Pierre Auguste Renoir was born in Limoges on February 25, 1841. As a child Pierre Auguste Renoir worked in a porcelain factory in Paris, painting designs on china; at 17 Renoir copied paintings on fans, lamp shades, and blinds. Renoir studied painting formally in 1862-63 at the academy of the Swiss painter Charles Gabriel Gleyre in Paris. Renoir's early work was influenced by two French artists, Claude Monet in his treatment of light and the romantic painter Eugène Delacroix in his treatment of color.
Renoir first exhibited his paintings in Paris in 1864, but he did not gain recognition until 1874, at the first exhibition of painters of the new impressionist school. One of the most famous of all impressionist works is Renoir's Le Bal au Moulin de la Galette (1876, Musée du Louvre, Paris), an open-air scene of a café, in which his mastery in figure painting and in representing light is evident. Outstanding examples of his talents as a portraitist are Madame Charpentier and Her Children (1878, The Metropolitan Museum of Art, New York City) and Jeanne Samary.
Renoir fully established his reputation with a solo exhibition held at the Durand-Ruel Gallery in Paris in 1883. In 1887 he completed a series of studies of a group of nude female figures known as The Bathers (Philadelphia Museum of Art). These reveal his extraordinary ability to depict the lustrous, pearly color and texture of skin and to impart lyrical feeling and plasticity to a subject; they are unsurpassed in the history of modern painting in their representation of feminine grace. Many of his later paintings also treat the same theme in an increasingly bold rhythmic style. During the last 20 years of his life Renoir was crippled by arthritis; unable to move his hands freely, he continued to paint, however, by using a brush strapped to his arm. Pierre Auguste Renoir died at Cagnes, a village in the south of France, on December 3, 1919. Pierre Auguste Renoir produced his first Etchings around 1890. He was by then almost 50 years old and a celebrated artist. His print making activities therefore came in response to requests from publishers, authors, and colleagues who imagined how desireable prints by the master would be. During the following 14 years, Renoir created most of his 50 published graphic works.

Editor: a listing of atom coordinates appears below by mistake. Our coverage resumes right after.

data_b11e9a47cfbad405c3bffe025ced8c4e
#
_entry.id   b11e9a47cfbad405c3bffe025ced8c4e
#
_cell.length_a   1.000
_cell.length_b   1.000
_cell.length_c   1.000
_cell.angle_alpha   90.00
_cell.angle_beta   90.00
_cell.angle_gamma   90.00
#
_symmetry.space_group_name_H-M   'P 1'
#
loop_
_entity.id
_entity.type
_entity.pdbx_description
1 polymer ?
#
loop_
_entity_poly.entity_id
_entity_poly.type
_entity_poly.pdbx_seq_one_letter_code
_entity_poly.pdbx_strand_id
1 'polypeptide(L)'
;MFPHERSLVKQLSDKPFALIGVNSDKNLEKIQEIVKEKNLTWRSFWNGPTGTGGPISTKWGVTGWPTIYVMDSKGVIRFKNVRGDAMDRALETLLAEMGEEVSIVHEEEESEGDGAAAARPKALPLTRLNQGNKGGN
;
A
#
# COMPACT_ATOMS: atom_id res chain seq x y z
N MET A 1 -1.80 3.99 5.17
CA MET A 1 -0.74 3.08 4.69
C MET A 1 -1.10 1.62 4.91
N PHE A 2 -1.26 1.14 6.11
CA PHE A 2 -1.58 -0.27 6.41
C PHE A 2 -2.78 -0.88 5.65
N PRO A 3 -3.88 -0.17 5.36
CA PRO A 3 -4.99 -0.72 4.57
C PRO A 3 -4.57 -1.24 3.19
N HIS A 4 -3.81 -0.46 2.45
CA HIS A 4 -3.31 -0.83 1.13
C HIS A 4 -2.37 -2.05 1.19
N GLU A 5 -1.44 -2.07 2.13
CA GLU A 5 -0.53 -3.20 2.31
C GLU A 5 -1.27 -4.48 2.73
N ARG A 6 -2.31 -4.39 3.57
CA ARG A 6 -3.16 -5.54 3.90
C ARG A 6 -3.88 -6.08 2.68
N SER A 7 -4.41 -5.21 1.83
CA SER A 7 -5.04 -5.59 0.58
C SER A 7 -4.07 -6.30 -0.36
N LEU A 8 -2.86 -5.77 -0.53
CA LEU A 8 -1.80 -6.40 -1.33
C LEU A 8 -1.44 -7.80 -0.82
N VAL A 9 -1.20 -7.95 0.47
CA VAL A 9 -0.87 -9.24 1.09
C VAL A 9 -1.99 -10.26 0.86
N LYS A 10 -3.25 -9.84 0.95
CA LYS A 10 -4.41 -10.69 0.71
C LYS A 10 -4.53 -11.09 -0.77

Almost half of Renoir's graphic works were published by George LeComte and Ambroise Vollard, the preeminent publisher of graphics and livres d'artistes during the late 19th and early 20th Centuries. Vollard commissioned mostly lithographs by Renoir and the few etchings served as frontispieces for the deluxe editions of his monographs on the artist.